What’s hot in benefits this summer? Fee disclosures – fee disclosures by providers to employers and fee disclosures by employers to participants. You may have seen some of the recent buzz about fee disclosure, but does fee disclosure apply to welfare plans? No, not yet.
Generally, the fee disclosures that are new in 2012 apply to retirement plans. The Schedule C on Form 5500 still applies for your providers who are not insurance providers and received more than $5,000 in compensation last year. Other than the Schedule C though, no specific disclosure is required. The DOL has reserved a location in the regulations for future fee disclosure requirements for welfare plans.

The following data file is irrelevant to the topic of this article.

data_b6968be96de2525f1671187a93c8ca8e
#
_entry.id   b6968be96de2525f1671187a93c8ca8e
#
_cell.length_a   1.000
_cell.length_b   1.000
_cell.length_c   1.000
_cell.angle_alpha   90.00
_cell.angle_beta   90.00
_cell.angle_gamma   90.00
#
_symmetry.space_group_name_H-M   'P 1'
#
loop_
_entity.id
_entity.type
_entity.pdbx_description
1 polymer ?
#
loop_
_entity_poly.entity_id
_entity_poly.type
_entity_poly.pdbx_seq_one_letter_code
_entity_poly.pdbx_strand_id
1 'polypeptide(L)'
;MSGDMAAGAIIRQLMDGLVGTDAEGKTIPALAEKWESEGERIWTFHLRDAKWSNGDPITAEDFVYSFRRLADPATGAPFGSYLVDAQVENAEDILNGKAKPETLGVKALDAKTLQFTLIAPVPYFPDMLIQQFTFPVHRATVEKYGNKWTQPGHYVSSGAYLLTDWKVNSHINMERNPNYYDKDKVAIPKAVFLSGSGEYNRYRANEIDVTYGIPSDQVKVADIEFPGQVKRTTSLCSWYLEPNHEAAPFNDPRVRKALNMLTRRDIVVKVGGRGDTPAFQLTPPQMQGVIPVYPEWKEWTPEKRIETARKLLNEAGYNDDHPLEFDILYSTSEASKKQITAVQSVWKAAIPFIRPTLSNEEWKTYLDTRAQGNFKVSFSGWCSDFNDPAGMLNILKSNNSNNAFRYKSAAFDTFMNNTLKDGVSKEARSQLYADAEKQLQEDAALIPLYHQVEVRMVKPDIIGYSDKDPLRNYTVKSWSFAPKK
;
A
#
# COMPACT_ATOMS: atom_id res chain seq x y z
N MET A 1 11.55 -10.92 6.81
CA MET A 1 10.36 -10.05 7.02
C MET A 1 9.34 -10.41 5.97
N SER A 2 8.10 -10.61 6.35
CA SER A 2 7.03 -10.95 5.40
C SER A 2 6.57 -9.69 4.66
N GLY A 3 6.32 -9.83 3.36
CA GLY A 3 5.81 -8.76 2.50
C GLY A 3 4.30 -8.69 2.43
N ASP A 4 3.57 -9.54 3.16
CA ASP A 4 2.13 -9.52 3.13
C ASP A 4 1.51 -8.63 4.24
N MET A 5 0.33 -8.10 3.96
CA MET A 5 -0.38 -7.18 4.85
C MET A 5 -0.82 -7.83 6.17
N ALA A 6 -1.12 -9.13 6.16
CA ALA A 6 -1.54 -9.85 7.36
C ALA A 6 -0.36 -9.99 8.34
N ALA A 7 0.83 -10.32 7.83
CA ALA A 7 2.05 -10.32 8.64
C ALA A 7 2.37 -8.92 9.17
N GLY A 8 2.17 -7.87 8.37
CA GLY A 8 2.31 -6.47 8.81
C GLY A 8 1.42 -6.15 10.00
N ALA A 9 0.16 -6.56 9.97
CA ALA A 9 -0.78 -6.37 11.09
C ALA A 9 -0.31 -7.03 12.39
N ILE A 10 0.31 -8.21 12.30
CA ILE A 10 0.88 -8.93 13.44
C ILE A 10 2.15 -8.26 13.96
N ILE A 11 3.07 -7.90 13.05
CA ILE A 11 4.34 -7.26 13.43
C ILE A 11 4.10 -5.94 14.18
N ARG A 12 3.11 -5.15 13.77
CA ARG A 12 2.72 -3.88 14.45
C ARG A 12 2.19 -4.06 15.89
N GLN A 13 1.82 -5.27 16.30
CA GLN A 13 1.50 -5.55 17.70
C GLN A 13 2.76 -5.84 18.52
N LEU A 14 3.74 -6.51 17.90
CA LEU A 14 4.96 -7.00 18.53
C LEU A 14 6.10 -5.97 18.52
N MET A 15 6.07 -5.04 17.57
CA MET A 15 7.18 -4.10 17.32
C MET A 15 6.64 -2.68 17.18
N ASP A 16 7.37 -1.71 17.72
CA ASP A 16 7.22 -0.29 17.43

So, we may see specific requirements in the future. For now though, if welfare benefits are paid from plan assets (such as a VEBA), employers should focus on meeting their general prohibited transaction exemption under ERISA section 408(b)(2) – that is, consider and document the necessity of the services provided and the reasonableness of the compensation. If welfare benefits are paid from general assets, employers should consider whether welfare service provider arrangements are prudent and in the benefit interest of the participants.
Take the relief from fee disclosure and, instead, focus on the upcoming Summary of Benefits Coverage.
Today’s post was contributed by Megan Hladilek